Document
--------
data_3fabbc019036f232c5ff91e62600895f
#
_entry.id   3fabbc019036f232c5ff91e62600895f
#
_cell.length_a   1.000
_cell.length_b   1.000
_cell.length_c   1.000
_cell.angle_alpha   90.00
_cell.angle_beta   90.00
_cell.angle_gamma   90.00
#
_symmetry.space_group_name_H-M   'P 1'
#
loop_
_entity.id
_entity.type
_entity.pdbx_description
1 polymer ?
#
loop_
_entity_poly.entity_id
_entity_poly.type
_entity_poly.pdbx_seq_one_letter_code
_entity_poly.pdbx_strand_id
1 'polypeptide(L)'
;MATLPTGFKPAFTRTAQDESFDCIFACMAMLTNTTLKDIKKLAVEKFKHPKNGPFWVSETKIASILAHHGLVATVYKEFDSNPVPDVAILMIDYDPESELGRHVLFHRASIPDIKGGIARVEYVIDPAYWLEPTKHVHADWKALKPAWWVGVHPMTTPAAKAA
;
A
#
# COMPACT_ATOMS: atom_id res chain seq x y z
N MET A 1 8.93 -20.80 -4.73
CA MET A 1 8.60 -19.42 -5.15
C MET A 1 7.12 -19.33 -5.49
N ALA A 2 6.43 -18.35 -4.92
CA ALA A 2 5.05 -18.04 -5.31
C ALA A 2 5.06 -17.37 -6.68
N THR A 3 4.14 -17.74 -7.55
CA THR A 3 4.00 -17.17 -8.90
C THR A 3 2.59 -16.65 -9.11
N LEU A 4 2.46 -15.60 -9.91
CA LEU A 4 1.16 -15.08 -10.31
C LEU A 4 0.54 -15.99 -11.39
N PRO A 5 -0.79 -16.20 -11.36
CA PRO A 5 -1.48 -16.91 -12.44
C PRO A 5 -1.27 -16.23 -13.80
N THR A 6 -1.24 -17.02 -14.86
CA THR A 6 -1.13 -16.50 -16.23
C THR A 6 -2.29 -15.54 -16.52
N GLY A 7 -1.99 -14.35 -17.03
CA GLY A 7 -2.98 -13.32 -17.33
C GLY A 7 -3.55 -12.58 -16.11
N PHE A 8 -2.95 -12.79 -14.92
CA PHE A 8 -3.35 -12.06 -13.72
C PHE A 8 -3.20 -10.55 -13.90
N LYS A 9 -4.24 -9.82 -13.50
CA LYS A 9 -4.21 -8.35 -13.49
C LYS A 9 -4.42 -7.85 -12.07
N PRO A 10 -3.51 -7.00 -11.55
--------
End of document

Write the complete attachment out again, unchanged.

data_3fabbc019036f232c5ff91e62600895f
#
_entry.id   3fabbc019036f232c5ff91e62600895f
#
_cell.length_a   1.000
_cell.length_b   1.000
_cell.length_c   1.000
_cell.angle_alpha   90.00
_cell.angle_beta   90.00
_cell.angle_gamma   90.00
#
_symmetry.space_group_name_H-M   'P 1'
#
loop_
_entity.id
_entity.type
_entity.pdbx_description
1 polymer ?
#
loop_
_entity_poly.entity_id
_entity_poly.type
_entity_poly.pdbx_seq_one_letter_code
_entity_poly.pdbx_strand_id
1 'polypeptide(L)'
;MATLPTGFKPAFTRTAQDESFDCIFACMAMLTNTTLKDIKKLAVEKFKHPKNGPFWVSETKIASILAHHGLVATVYKEFDSNPVPDVAILMIDYDPESELGRHVLFHRASIPDIKGGIARVEYVIDPAYWLEPTKHVHADWKALKPAWWVGVHPMTTPAAKAA
;
A
#
# COMPACT_ATOMS: atom_id res chain seq x y z
N MET A 1 8.93 -20.80 -4.73
CA MET A 1 8.60 -19.42 -5.15
C MET A 1 7.12 -19.33 -5.49
N ALA A 2 6.43 -18.35 -4.92
CA ALA A 2 5.05 -18.04 -5.31
C ALA A 2 5.06 -17.37 -6.68
N THR A 3 4.14 -17.74 -7.55
CA THR A 3 4.00 -17.17 -8.90
C THR A 3 2.59 -16.65 -9.11
N LEU A 4 2.46 -15.60 -9.91
CA LEU A 4 1.16 -15.08 -10.31
C LEU A 4 0.54 -15.99 -11.39
N PRO A 5 -0.79 -16.20 -11.36
CA PRO A 5 -1.48 -16.91 -12.44
C PRO A 5 -1.27 -16.23 -13.80
N THR A 6 -1.24 -17.02 -14.86
CA THR A 6 -1.13 -16.50 -16.23
C THR A 6 -2.29 -15.54 -16.52
N GLY A 7 -1.99 -14.35 -17.03
CA GLY A 7 -2.98 -13.32 -17.33
C GLY A 7 -3.55 -12.58 -16.11
N PHE A 8 -2.95 -12.79 -14.92
CA PHE A 8 -3.35 -12.06 -13.72
C PHE A 8 -3.20 -10.55 -13.90
N LYS A 9 -4.24 -9.82 -13.50
CA LYS A 9 -4.21 -8.35 -13.49
C LYS A 9 -4.42 -7.85 -12.07
N PRO A 10 -3.51 -7.00 -11.55